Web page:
Official language: Italian
Time zone: UTC+2 (summer), UTC+1 (winter)
Currency: Euro (EUR)
Ever heard the name Grissinopoli? It refers to Turin as the place where the famous snack was invented. It is said that King Viktor Emanuel, who led to the unification of Italy, developed a taste for grissini.
The 170 meters high Mole Antonelliana tower is considered the symbol of Turin. It holds a viewing terrace that you can get to by a panoramic lift. Certainly, well worth visiting!
With a “choco pass,” you can take a guided tour to the most important cafés, bakeries and confectionery shops that produce traditional chocolate.
Turin, a city in northern Italy, is famous mainly for the Fiat concern, old confectionery traditions, and the Turin Shroud. It also impresses with baroque architecture, beautiful and well-kept greenery of parks, as well as with delicious cuisine and a wide variety of fine wines.
The majority of historic buildings in Turin represents the baroque and Art Nouveau styles. Despite this typically Austrian architecture, you can experience an authentic atmosphere of Italy here – the ubiquitous love for wine, splendid coffee, and great cuisine. What is worth visiting and tasting here? On the first day of your stay, take a stroll to the historic city center, characterized by richly decorated facades of tenement houses and cobbled plazas, such as Piazza Castello. At Piazza San Carlo, known as the heart of Piedmont, you can step into the Palazzo dell'Accademia delle Scienze that houses Museo Egizio – one of the biggest museums in the world with exhibitions on ancient Egypt.
You also should visit the Museo Nazionale dell'Automobile at Corso Unita d’Italia and the Turin Cathedral. Take the antique tram line to the top of Monte dei Cappuccini to see the Basilica of Superga. Head also for Palazzo Reale (The Royal Palace) to admire its splendid gardens and armory. Those keen on Italian movies will certainly love a visit to Museo Nationale del Cinema (the National Cinematography Museum). This place tempts tourists also with its observation deck offering a stunning panoramic view of the city and the Alps.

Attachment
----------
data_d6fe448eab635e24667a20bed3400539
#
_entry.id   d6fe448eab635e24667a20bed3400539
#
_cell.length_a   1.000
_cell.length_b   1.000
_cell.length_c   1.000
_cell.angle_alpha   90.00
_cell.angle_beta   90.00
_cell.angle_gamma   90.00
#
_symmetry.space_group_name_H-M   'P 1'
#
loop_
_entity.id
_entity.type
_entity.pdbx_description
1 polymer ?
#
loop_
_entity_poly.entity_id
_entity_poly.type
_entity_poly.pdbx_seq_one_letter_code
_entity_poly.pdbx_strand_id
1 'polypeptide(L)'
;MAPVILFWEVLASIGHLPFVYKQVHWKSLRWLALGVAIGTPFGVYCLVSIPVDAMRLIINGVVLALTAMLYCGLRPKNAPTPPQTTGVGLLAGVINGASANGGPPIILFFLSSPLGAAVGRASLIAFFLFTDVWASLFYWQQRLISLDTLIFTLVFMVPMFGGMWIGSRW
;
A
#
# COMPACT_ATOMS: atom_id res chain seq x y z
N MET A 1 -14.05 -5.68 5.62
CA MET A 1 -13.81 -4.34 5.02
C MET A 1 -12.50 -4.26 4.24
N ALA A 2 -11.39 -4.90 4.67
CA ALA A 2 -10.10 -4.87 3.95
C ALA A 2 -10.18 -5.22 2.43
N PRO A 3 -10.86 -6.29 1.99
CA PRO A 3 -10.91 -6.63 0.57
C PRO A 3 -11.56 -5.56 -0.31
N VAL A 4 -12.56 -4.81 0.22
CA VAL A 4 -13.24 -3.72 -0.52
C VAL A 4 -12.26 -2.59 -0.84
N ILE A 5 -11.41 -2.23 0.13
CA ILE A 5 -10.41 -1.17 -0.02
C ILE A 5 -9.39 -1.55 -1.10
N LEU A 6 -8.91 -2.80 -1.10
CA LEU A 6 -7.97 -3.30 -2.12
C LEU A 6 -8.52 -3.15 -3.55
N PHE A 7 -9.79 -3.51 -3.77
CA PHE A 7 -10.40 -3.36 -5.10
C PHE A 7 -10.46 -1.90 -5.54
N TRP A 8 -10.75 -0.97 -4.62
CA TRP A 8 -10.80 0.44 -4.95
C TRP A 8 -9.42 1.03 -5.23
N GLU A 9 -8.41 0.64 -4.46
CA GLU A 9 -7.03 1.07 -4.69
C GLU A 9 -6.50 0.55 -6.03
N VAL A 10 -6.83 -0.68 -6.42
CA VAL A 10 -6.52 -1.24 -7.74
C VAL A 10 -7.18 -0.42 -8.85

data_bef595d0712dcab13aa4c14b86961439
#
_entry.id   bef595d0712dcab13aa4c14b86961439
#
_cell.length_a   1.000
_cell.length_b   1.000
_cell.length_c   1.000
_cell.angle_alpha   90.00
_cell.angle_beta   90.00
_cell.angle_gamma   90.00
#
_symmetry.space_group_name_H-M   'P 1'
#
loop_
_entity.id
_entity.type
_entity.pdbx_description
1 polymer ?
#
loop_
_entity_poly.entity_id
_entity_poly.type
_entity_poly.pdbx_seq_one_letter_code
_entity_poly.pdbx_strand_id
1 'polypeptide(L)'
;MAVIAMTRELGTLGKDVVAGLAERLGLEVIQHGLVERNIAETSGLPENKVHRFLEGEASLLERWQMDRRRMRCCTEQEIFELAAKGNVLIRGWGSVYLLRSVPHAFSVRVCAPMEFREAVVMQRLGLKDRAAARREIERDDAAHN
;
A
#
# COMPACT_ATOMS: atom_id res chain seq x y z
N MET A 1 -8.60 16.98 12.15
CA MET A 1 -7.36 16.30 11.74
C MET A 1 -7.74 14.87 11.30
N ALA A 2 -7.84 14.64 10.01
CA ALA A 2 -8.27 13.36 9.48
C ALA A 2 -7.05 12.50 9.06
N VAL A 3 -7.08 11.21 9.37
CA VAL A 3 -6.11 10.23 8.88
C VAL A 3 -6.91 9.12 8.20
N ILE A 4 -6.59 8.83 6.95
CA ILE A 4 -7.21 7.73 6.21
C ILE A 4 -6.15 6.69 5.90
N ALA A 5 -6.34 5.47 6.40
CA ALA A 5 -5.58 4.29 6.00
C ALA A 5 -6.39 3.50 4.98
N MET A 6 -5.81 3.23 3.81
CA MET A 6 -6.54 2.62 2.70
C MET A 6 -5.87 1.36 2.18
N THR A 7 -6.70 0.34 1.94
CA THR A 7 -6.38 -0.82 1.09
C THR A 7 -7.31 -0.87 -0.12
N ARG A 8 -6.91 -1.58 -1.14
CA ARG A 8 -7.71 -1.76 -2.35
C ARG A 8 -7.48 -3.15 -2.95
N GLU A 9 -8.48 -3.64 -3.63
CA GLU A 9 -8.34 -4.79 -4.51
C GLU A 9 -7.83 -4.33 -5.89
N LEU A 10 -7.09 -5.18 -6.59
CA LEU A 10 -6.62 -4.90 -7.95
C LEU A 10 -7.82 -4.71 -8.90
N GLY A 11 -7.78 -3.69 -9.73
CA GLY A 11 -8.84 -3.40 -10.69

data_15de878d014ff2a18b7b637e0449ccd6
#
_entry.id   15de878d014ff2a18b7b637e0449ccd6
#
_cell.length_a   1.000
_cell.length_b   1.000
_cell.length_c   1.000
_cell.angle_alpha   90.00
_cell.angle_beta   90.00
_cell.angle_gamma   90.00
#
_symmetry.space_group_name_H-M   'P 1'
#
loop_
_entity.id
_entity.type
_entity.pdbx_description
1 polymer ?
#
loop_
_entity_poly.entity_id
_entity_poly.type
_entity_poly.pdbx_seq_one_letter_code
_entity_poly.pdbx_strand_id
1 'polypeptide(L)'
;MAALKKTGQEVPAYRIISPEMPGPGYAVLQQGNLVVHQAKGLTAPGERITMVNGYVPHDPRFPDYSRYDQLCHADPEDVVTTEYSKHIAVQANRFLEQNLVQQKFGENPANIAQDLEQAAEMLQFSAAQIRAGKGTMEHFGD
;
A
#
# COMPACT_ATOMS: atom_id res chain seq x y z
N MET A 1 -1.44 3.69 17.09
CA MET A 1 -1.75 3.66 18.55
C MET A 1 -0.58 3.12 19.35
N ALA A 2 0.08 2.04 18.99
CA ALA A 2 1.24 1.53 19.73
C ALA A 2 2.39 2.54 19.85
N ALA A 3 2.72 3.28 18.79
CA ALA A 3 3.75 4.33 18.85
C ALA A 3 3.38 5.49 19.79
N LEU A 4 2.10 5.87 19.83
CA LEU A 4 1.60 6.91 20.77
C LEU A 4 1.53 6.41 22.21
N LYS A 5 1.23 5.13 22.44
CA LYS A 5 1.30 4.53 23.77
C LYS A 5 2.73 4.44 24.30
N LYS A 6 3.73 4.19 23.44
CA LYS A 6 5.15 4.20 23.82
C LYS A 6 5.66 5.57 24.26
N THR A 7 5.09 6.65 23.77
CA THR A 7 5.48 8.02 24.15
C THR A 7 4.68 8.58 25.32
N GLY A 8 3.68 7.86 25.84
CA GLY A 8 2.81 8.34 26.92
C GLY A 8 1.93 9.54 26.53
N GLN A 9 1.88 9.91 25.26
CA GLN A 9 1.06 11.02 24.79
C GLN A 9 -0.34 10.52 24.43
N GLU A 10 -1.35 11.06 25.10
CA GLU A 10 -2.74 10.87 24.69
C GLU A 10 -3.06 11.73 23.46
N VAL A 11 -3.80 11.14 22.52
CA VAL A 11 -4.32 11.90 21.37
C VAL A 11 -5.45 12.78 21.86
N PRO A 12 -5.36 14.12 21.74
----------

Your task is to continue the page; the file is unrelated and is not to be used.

Remember that Turin is called “the chocolate capital” of Italy; local confectionery traditions are more than 50 years old and each year the chocolate festival is held here. In Farmacia Del Cambio taste gianduiotti (chocolate with hazelnuts) and have one of typical drinks of Turin – Martini or Campari Soda. And what to eat in Piedmont? You should try fonduta (a kind of cheese fondue), vitello tonnato (veal in tuna sauce), potato gnocchi, corn polenta or insalata di carne cruda (marinated beef tartare). It is worth searching for tajarin hand cut pasta and agnolotti – a special type of ravioli. Ask also for risotto, e.g., with frog legs or with truffle flakes. To get the best regional cuisine go to La Taverna dei Mercanti, Il Bistrot della Bottega del Gusto, or Trattoria La Madia.